Before making this choice, you should be aware of three things if you are experiencing financial hardship or difficulty due to the pandemic. Table Of Contents.
What Kind Of Lender Or Loan Servicer Do You Have?
As a homeowner, it’s vital to understand what type of lender or loan servicer you have.
Specifically, Do You Have A Federally Backed Mortgage Or Private Loan?
Recently, Congress has passed into law the CARES ACT, which allows for 2 Trillion in stimulus funding for individuals and business owners.
The good news is that for homeowners who have a Federally backed mortgage (think Freddie Mac or Fannie Mae), the CARES ACT provides certain protections for homeowners during COVID-19.
So What Is A Federally Backed Loan?
A mortgage that is supported by government servicing organizations like Fannie Mae and Freddie Mac is known as a federally backed loan.
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In accordance with the CARES Act, Congress enacted a foreclosure moratorium that permits borrowers with federally guaranteed loans to suspend payments and defer interest for a period of six months while barring any servicer from initiating a foreclosure action for at least 90 days.
What If I Have A Private Loan?
You must exercise extra caution and consult your lender about your options if your loan is not federally guaranteed.
We still don’t have a clear definition or direction for what happens if a borrower misses their mortgage payments, even though some private lenders initially mentioned deferment and/or forbearance options for borrowers.
As a result, you must document all conversations with your lender in writing.
It’s quite common to hear the word foreclosure moratorium in the news these days. However, many homeowners need to understand that the Federal government, individual states, and even local municipalities have enacted their foreclosure moratorium laws.
For instance, the CARES Act, which is enacted at the federal level, grants federally backed loans a 90-day provision to stop servicer-initiated foreclosures. Your state or even city of residence determines your eligibility for private lenders.
A 60-day foreclosure moratorium has been implemented in California, prohibiting any servicer or lender from pursuing or initiating foreclosure proceedings.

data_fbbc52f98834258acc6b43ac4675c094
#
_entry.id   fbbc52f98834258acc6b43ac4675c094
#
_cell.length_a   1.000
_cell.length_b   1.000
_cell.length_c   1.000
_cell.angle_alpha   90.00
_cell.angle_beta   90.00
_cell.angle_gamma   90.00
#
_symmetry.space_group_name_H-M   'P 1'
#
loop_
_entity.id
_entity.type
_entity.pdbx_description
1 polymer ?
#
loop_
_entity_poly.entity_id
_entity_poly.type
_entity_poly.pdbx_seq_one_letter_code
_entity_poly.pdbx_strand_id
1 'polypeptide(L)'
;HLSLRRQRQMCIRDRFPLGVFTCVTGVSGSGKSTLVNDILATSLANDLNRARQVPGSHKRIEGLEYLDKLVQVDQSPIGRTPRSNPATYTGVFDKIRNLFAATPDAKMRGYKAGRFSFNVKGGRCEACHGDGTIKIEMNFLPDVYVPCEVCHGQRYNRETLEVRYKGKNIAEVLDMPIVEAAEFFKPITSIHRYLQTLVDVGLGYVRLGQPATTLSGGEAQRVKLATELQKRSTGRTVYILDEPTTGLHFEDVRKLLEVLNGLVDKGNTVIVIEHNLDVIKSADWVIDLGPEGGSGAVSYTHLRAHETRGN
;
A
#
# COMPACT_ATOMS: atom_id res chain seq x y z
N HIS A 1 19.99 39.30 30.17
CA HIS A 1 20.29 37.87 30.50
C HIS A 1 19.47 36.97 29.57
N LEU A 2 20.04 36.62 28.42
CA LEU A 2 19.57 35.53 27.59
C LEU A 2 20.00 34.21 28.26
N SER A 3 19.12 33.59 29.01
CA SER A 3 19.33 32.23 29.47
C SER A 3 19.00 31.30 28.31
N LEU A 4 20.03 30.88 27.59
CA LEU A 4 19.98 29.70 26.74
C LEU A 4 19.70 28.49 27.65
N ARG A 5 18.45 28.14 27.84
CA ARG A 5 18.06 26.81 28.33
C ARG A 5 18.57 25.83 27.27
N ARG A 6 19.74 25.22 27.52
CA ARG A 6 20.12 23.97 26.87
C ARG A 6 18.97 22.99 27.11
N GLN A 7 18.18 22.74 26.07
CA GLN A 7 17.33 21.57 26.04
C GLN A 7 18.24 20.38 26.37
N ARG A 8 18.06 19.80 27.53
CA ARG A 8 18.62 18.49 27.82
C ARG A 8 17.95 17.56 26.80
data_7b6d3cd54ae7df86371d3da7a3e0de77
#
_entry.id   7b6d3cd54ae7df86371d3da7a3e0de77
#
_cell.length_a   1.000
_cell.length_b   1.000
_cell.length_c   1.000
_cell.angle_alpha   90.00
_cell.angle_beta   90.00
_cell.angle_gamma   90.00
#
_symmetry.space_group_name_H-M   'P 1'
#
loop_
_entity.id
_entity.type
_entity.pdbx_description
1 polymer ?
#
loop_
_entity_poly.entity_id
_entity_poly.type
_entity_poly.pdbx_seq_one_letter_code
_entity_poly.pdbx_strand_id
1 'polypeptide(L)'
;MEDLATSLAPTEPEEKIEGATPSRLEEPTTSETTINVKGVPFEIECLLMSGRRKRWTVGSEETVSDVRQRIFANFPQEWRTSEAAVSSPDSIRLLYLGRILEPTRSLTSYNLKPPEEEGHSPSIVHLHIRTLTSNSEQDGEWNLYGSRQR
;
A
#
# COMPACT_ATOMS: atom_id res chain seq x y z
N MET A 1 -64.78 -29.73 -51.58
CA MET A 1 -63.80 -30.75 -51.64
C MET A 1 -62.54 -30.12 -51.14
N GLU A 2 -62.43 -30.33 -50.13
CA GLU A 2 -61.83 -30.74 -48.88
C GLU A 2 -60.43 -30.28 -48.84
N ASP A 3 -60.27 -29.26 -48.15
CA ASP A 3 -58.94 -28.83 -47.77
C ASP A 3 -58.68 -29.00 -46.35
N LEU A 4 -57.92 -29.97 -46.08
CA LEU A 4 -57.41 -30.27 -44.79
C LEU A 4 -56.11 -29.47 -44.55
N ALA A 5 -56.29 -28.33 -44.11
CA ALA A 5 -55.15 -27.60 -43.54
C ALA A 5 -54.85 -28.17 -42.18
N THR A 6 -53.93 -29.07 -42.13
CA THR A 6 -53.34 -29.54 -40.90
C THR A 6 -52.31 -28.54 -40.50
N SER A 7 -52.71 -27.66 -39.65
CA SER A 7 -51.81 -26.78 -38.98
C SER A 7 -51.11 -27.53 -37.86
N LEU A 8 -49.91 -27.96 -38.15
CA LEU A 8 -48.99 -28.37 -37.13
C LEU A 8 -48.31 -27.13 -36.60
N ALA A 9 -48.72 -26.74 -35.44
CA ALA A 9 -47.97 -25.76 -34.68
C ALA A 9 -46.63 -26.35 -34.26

This was a governor’s executive order, and it wasn’t clear whether it applied to only privately or federally backed mortgages. Due to the lack of guidance from loan servicers in this matter, you must exercise caution.
Have You Confirmed With Your Lender?
It is best to obtain written confirmation from your lender of how they will handle your missed payments before you decide to stop making your loan payments.
Borrowers were informed that they were given a 60 to 90 day forbearance period before their next mortgage payments would resume in the media and even on some bank websites.
However, a borrower must exercise extreme caution as this could still lead to a situation in which your home is at risk of foreclosure or loss.
Forbearance, Deferment, Or Modification?
What distinguishes a loan modification from a deferment or forbearance?
- When a traditional forbearance expires, the lender will determine a new monthly mortgage payment that accounts for the higher principal balance brought on by the missed payments as well as the new interest being charged on the higher principal balance.
- For instance, if the lender grants you a 60-day deferment, they won’t collect mortgage payments during that time, they won’t collect interest during that time, and they’ll only add the missed principal amount to the mortgage’s back end.
What options will be available to borrowers as a result of missing mortgage payments has not been made clear by banks to them. The main cautionary matter to be aware of is that some borrowers have received communications stating that when their 60–90 day period is up, their entire three months’ worth of payments will be due.
How Can An Experienced Foreclosure Defense/Mortgage Attorney Help?
A knowledgeable attorney who is familiar with working with mortgage servicers or reviewing mortgage-related loss mitigation options is essential.
Many borrowers in the 2008 financial crisis were informed that they had options. However, as a result of the banks receiving sizable bailouts, the situation turned out to be the exact opposite of what they had been told.
An attorney can help you make sense of any uncertainty and determine whether it is safe for you to stop making mortgage payments.
How can I legally get rid of my mortgage?
- Sell Your House. …
- Turn Over Ownership to Your Lender. …
- Let the Lender Seek Foreclosure. …
- Seek a Short Sale. …
- Rent Out Your Home. …
- Ask for a Loan Modification. …
- Just Walk Away.
How can I get out of my mortgage without penalty?
Make extra principal payments Most mortgage loans issued after Jan. 10, 2014, do not charge prepayment penalties. This means that you can increase your monthly mortgage payment or make a larger, lump sum principal payment each year without incurring penalties for paying off your loan early.
What can the bank do if you don’t pay your mortgage?
A late fee is the first penalty for failing to pay your mortgage on time. After 120 days, the foreclosure process begins. HUD housing counselors can assist you in determining the best option for your circumstances if you are a homeowner who is behind on your mortgage payments.
How long can you go not paying your mortgage?
How soon will I be facing foreclosure? Generally, the legal foreclosure process cannot begin within the first 120 days of your mortgage default. After that, the length of time until a real foreclosure sale varies by state once your servicer starts the legal process.